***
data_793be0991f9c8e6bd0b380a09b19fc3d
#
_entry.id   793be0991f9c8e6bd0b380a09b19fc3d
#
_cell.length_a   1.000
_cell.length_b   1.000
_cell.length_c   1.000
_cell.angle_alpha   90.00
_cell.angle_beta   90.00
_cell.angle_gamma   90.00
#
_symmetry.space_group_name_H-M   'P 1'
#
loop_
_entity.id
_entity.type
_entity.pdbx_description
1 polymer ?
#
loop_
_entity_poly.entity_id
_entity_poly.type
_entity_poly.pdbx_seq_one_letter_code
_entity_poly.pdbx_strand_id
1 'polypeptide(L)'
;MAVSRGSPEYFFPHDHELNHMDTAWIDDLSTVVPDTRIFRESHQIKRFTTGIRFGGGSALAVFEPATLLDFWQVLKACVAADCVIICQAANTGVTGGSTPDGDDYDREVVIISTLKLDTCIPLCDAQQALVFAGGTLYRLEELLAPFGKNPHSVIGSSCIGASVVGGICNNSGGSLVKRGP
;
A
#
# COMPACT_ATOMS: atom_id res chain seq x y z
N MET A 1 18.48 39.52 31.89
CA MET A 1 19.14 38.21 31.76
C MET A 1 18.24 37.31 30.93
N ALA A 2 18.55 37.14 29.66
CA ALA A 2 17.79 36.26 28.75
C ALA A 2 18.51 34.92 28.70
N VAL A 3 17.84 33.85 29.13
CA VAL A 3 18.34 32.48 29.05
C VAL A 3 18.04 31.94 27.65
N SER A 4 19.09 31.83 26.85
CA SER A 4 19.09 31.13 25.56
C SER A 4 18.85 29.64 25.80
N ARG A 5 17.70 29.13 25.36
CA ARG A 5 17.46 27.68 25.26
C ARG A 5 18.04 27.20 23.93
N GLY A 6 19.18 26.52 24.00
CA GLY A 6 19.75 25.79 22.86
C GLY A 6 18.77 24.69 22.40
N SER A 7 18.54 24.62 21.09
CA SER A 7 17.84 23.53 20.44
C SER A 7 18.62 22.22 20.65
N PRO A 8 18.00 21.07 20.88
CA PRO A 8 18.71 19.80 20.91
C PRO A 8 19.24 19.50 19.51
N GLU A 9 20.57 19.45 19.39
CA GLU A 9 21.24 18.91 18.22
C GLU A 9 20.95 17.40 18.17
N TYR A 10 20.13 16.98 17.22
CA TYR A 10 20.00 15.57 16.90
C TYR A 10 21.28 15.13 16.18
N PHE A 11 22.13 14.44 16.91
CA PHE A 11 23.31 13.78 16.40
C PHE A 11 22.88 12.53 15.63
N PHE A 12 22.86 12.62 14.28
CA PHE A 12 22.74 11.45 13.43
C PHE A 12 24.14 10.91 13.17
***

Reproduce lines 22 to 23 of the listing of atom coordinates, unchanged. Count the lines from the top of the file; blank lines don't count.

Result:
_entity_poly.type
_entity_poly.pdbx_seq_one_letter_code